R. v. Bell, British Columbia Court of Appeal
There are worse things than being called “T-Dog” — unless it leads to you being convicted for second-degree murder.
In R. v Bell, appellant Trevor Bell insisted the judge had erred by using the two names interchangeably.
T-Dog was the drug dealer who shot and killed a man who had offered some parenting advice during a drug deal, after T-Dog revealed he wanted to sexually assault his former partner who had custody of their child.
However, Chief Justice Lance Finch said the identification issue had been highlighted to the jury.
Bell also tried to claim the jury shouldn’t have been told about a carjacking he carried out the day after the shooting, using the murder weapon.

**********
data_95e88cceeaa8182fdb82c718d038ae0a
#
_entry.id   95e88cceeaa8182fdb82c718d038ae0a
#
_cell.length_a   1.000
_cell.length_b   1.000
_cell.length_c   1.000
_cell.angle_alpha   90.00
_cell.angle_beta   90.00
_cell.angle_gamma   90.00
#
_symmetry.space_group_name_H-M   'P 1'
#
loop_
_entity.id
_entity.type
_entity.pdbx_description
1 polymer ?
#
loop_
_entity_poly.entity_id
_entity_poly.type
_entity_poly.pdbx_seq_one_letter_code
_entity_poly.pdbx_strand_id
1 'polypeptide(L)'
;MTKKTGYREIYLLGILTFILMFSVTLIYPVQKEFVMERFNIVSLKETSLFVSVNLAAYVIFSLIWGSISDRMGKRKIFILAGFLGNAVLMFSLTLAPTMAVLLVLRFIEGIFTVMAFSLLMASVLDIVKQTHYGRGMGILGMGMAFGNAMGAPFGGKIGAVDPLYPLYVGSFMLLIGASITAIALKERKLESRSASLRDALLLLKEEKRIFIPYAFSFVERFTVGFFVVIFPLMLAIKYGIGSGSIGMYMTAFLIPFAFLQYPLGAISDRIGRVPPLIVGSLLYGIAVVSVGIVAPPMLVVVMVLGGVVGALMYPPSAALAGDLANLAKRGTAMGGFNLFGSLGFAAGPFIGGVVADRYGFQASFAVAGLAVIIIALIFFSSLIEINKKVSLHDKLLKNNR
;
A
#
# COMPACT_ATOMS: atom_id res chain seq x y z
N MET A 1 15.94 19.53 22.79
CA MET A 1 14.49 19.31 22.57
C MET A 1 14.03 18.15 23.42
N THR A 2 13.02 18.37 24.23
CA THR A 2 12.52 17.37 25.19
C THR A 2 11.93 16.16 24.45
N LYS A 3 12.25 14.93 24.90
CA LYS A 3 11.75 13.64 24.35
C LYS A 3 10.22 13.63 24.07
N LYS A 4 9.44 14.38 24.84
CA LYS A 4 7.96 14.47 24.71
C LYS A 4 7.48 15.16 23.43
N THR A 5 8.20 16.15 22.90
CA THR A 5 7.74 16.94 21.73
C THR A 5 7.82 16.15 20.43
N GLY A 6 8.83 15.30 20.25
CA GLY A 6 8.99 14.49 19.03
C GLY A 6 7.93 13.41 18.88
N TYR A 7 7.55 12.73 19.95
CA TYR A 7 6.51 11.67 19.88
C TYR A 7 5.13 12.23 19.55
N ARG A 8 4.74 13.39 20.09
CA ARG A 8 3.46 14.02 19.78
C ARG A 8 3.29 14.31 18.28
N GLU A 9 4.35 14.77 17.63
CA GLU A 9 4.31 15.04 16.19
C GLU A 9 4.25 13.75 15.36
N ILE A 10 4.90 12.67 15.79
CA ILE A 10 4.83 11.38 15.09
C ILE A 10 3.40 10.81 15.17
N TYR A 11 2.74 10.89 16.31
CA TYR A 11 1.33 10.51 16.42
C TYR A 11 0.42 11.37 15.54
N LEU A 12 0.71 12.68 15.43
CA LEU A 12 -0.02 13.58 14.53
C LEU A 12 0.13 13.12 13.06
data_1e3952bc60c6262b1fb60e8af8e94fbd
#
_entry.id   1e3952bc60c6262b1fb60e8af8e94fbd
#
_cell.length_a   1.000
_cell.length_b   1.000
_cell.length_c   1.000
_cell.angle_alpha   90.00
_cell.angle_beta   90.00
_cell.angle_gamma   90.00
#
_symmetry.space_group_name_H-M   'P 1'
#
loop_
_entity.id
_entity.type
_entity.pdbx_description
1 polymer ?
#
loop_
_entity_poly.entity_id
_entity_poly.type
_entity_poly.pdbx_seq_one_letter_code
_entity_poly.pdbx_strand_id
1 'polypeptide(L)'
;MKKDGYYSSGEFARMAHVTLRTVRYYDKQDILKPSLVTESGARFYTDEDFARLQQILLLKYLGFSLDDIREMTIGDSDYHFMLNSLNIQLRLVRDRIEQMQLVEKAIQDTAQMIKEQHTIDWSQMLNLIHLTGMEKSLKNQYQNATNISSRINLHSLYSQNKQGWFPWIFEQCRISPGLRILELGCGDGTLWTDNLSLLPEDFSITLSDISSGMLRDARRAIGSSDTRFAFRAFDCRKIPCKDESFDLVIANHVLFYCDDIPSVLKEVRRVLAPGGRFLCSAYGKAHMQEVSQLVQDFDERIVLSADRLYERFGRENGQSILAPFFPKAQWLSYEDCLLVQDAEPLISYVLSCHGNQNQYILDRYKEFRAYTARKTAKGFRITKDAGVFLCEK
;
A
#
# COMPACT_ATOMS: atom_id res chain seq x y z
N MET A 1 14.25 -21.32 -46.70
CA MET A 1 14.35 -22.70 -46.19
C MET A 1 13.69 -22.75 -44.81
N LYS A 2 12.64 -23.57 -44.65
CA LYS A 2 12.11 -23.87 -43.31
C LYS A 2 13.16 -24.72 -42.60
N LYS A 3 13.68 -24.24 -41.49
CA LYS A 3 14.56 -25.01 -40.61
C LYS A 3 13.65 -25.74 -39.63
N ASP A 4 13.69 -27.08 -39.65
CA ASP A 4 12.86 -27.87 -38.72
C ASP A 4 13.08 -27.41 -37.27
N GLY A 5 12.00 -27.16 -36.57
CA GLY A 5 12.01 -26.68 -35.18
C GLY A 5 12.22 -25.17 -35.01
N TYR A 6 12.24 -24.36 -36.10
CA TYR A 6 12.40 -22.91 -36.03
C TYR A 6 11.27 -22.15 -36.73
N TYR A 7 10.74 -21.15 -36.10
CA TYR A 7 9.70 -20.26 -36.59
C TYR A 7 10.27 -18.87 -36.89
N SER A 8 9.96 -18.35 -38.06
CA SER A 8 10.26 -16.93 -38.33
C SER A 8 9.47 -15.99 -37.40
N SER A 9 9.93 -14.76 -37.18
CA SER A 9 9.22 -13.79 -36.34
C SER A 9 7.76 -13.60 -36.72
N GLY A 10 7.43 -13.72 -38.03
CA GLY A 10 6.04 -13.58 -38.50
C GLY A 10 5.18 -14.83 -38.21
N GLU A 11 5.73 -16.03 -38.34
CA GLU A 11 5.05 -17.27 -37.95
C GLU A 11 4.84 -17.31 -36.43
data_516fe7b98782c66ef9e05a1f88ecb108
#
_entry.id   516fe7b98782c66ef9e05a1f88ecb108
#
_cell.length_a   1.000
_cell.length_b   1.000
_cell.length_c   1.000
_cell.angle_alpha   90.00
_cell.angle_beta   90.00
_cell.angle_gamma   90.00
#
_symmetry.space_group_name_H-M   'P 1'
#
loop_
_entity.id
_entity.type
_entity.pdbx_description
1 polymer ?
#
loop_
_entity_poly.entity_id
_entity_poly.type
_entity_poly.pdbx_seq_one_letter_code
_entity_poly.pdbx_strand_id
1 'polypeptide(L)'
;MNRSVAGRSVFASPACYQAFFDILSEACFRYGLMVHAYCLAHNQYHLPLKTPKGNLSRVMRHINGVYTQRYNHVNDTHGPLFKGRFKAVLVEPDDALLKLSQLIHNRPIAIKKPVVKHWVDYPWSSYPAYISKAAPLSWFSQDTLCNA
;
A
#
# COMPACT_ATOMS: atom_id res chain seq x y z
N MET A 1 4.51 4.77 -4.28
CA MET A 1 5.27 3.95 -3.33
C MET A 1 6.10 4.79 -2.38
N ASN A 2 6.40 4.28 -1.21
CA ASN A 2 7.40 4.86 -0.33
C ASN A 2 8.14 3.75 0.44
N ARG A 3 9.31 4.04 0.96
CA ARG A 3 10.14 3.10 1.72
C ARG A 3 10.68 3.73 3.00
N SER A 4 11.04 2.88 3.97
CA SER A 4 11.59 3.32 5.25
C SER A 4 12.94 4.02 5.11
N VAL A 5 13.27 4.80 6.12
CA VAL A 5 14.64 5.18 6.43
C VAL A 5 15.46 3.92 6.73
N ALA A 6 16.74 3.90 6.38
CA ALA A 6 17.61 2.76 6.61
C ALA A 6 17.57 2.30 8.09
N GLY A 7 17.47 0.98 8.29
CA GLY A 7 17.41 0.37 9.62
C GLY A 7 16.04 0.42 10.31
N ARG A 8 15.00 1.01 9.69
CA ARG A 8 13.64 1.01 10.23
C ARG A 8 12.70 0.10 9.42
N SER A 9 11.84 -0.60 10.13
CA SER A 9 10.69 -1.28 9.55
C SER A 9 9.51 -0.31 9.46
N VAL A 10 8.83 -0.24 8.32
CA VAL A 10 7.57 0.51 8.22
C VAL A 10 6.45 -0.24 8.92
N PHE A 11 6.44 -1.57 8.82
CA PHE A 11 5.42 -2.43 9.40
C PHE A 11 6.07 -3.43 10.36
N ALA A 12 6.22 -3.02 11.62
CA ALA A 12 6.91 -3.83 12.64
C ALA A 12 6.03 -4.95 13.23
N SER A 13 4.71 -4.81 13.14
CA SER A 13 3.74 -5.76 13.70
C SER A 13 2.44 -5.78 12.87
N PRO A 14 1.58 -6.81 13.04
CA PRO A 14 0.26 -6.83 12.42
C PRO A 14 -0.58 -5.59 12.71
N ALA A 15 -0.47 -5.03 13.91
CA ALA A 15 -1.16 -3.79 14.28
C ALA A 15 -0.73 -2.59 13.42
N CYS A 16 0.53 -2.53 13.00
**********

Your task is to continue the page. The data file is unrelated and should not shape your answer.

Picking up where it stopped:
But Finch shot down this argument, pointing out that: "The appellant's possession and use of the murder weapon the day after the shooting, and his statement . . . that he was 'running from the cops because he killed somebody the night before or something' was very incriminating." It was "difficult to conceive" how the carjacking could've been ignored, he said.
The appeal was dismissed.